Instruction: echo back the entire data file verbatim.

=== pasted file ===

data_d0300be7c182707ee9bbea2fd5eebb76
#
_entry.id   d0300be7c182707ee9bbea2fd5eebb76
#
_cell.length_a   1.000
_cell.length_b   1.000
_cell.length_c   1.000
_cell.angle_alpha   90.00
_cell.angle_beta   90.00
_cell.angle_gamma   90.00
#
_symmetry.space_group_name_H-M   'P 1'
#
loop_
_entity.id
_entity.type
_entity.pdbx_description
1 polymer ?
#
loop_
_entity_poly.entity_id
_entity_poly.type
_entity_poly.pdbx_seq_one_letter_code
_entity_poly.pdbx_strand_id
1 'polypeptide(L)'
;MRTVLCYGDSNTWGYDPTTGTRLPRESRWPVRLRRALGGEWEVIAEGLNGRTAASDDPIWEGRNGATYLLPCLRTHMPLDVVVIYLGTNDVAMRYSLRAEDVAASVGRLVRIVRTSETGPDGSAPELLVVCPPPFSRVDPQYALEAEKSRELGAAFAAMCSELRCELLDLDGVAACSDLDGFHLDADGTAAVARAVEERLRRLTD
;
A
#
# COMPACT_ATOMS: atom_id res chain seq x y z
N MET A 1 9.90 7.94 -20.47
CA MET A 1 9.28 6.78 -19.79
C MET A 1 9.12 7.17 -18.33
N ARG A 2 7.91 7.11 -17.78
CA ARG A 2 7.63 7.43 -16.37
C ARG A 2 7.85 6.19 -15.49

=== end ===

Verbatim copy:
data_d0300be7c182707ee9bbea2fd5eebb76
#
_entry.id   d0300be7c182707ee9bbea2fd5eebb76
#
_cell.length_a   1.000
_cell.length_b   1.000
_cell.length_c   1.000
_cell.angle_alpha   90.00
_cell.angle_beta   90.00
_cell.angle_gamma   90.00
#
_symmetry.space_group_name_H-M   'P 1'
#
loop_
_entity.id
_entity.type
_entity.pdbx_description
1 polymer ?
#
loop_
_entity_poly.entity_id
_entity_poly.type
_entity_poly.pdbx_seq_one_letter_code
_entity_poly.pdbx_strand_id
1 'polypeptide(L)'
;MRTVLCYGDSNTWGYDPTTGTRLPRESRWPVRLRRALGGEWEVIAEGLNGRTAASDDPIWEGRNGATYLLPCLRTHMPLDVVVIYLGTNDVAMRYSLRAEDVAASVGRLVRIVRTSETGPDGSAPELLVVCPPPFSRVDPQYALEAEKSRELGAAFAAMCSELRCELLDLDGVAACSDLDGFHLDADGTAAVARAVEERLRRLTD
;
A
#
# COMPACT_ATOMS: atom_id res chain seq x y z
N MET A 1 9.90 7.94 -20.47
CA MET A 1 9.28 6.78 -19.79
C MET A 1 9.12 7.17 -18.33
N ARG A 2 7.91 7.11 -17.78
CA ARG A 2 7.63 7.43 -16.37
C ARG A 2 7.85 6.19 -15.49